reduce the New Zealand
                                                              mudsnail population
                                                              according to AIS
                                                              Management Plan.
 Estuary Alternative
 Increase spread of aquatic    Less-than-significant          BMPs and other measures                    No
 invasive plants and animals                                  to minimize impacts are
                                                              included in Section 5.7.1.3.
                               Substantial Beneficial
                               Effects (related to
                               decreased distribution
                               and abundance of AIS
                               species that are
                               intolerant to saltwater)
 Hybrid Alternative
 Increase spread of aquatic    Less-than-significant          BMPs and other measures                    No
 invasive plants and animals                                  to minimize impacts are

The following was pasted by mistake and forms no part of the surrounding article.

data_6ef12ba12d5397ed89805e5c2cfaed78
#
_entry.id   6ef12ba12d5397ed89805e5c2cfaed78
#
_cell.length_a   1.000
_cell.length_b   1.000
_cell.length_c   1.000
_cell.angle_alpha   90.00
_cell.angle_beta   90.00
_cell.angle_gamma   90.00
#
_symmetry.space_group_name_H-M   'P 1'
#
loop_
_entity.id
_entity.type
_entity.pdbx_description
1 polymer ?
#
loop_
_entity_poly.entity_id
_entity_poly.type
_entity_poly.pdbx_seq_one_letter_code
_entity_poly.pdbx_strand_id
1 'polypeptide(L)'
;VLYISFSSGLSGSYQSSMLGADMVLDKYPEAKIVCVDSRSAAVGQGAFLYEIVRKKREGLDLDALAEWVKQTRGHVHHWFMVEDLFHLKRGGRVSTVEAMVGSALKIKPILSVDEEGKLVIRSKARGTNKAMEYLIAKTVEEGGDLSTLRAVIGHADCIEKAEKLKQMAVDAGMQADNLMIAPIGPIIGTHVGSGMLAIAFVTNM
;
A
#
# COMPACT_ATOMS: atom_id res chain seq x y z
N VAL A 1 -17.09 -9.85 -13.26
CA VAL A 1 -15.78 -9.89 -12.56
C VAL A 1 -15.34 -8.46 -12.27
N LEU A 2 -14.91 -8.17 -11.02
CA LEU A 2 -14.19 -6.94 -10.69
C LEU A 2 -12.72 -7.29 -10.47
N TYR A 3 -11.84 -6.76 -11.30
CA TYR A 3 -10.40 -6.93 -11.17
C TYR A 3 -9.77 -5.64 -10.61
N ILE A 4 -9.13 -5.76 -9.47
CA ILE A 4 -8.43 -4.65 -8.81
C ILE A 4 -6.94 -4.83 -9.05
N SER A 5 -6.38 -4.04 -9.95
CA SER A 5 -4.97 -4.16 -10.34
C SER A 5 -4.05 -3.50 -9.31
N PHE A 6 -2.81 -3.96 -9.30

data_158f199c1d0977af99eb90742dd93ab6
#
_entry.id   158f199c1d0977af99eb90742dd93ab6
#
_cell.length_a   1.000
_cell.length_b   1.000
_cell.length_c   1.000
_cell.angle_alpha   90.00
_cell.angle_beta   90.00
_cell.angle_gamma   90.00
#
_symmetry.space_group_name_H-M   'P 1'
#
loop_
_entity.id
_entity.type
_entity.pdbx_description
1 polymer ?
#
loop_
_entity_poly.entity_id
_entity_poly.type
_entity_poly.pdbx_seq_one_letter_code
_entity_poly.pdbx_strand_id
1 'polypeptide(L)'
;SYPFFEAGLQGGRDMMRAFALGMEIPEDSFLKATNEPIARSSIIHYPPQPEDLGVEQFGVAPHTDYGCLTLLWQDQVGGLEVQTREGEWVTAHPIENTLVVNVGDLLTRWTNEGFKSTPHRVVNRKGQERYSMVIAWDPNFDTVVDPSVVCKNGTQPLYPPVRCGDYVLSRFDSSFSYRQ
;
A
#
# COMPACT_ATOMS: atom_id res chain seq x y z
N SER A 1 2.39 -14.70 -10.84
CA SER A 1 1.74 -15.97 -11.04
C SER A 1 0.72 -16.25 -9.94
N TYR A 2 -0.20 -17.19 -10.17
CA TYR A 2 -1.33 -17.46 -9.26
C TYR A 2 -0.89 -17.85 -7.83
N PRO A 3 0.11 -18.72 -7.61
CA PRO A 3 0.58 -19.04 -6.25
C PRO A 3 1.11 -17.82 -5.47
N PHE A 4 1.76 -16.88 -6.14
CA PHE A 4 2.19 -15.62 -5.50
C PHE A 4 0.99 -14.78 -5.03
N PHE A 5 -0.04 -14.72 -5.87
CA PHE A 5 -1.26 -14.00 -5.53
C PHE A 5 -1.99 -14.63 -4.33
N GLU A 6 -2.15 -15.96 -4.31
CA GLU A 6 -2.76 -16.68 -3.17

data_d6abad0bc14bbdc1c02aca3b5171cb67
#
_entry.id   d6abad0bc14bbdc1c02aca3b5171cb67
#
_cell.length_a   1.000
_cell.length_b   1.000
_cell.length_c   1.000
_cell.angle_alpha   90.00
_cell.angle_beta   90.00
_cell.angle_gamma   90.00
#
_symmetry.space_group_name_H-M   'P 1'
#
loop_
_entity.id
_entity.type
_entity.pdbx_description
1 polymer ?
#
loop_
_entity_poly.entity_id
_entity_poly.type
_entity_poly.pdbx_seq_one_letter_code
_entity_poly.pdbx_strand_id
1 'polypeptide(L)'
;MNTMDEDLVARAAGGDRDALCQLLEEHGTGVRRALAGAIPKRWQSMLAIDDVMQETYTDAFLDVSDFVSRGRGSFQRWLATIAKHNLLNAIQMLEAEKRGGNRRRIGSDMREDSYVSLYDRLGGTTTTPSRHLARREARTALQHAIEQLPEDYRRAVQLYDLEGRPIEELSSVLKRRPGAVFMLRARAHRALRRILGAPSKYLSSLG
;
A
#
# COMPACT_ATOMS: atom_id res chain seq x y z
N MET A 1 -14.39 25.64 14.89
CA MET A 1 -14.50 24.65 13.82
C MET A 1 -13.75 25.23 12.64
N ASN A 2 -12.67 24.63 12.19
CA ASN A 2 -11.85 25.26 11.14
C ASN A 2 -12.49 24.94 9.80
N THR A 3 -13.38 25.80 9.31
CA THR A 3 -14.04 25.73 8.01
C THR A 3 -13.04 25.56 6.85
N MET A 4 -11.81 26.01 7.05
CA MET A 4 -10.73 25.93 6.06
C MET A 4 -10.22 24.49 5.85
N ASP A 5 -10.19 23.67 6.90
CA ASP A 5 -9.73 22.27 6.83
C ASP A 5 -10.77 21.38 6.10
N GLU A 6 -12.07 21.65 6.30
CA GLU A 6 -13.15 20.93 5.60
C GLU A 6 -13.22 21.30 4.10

included in Section 5.7.1.3.
                               Substantial Beneficial
                               Effects (related to
                               decreased distribution
                               and abundance of AIS
                               species that are
                               intolerant to saltwater)

June 2021                                  Aquatic Invasive Species                                                 Page ES-4
                                              Discipline Report
Aquatic Invasive Species Discipline Report
CAPITOL LAKE CAPITOL
                                                                          – DESCHUTES    ESTUARY ESTUARY
                                                                                  LAKE – DESCHUTES
                                                             Long-Term Management Project Environmental Impact Statement
                                                                                   Long-Term Management Project   Environmental Impact Statement

Table of Contents

Executive Summary                                                                                                    1
1.0 Introduction and Project Description                                                                          1-1
            1.1 PROJECT DESCRIPTION                                                                                 1-1

            1.2 SUMMARY OF PROJECT ALTERNATIVES                                                                     1-3

            1.3 CONSTRUCTION METHODS FOR THE ACTION ALTERNATIVES                                                    1-4